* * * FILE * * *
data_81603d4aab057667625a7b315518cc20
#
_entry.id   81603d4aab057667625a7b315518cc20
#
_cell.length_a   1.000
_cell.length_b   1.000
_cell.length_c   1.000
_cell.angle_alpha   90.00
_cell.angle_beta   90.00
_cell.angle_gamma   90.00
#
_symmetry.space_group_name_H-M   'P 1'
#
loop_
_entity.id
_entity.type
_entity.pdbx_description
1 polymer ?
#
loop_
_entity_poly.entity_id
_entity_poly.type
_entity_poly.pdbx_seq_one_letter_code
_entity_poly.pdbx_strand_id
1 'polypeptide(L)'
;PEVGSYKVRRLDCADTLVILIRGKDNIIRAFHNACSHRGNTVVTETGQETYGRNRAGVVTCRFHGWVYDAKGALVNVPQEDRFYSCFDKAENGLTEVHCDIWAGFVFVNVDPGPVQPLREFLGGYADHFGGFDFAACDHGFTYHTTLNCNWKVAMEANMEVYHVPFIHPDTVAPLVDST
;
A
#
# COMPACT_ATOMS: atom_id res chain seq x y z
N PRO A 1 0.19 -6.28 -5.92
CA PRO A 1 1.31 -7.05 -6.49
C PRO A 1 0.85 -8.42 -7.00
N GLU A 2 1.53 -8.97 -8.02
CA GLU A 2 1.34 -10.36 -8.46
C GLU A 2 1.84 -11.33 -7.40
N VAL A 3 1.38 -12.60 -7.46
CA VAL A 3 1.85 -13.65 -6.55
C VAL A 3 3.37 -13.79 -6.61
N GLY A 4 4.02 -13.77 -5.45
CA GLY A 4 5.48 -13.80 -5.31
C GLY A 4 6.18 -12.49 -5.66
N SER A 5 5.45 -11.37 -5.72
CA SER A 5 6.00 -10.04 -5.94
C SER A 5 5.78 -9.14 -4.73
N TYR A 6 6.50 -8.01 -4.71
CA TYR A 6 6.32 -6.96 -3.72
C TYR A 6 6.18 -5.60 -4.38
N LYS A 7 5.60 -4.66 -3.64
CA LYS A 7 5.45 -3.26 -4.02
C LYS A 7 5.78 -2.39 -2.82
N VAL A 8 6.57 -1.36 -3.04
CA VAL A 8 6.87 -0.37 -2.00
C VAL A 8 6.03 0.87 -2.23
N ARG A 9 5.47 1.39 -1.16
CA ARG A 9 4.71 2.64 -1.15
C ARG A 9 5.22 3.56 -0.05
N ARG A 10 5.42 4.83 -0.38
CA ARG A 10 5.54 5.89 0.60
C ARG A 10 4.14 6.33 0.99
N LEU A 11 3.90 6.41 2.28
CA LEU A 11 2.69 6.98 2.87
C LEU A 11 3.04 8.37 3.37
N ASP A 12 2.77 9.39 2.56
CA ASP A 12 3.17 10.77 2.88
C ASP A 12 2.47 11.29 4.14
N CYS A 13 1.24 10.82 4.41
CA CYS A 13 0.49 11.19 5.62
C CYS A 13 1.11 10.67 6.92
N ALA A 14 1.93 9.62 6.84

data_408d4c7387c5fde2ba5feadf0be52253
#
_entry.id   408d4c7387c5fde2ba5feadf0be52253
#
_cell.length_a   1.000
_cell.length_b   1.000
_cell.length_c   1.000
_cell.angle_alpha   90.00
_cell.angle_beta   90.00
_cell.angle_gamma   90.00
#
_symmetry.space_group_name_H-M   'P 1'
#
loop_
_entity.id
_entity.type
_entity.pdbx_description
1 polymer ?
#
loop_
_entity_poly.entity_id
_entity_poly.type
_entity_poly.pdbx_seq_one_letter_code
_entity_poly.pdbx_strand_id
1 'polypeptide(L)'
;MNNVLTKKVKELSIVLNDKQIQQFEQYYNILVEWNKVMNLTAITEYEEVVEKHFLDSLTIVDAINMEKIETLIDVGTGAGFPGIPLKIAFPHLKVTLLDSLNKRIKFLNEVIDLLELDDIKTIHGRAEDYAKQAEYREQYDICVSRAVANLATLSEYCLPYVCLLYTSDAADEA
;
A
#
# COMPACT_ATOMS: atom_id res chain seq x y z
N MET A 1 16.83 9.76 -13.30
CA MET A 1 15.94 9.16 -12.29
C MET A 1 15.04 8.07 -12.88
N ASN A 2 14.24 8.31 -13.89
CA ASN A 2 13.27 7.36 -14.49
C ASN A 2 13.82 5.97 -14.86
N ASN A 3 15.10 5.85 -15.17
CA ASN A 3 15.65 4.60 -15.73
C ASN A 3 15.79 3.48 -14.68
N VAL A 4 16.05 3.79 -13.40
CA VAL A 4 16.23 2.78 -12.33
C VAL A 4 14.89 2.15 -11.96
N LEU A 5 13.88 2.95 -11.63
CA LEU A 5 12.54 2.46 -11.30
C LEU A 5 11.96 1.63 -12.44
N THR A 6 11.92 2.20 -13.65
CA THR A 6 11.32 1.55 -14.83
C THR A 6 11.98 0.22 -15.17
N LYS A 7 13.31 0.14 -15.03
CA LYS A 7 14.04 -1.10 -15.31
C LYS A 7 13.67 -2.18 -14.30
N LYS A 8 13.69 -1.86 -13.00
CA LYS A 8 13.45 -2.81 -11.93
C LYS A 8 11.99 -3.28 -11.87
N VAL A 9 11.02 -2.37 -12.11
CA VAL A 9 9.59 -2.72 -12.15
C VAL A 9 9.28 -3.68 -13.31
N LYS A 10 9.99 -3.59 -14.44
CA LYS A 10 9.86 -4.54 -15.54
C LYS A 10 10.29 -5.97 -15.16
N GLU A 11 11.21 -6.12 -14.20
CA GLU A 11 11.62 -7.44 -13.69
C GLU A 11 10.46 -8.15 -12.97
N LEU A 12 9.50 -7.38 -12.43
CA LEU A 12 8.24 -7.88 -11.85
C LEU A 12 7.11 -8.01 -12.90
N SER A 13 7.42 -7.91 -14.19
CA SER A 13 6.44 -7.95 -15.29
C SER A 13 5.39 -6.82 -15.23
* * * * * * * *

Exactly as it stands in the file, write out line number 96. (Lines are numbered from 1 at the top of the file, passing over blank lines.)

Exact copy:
;MNNVLTKKVKELSIVLNDKQIQQFEQYYNILVEWNKVMNLTAITEYEEVVEKHFLDSLTIVDAINMEKIETLIDVGTGAGFPGIPLKIAFPHLKVTLLDSLNKRIKFLNEVIDLLELDDIKTIHGRAEDYAKQAEYREQYDICVSRAVANLATLSEYCLPYVCLLYTSDAADEA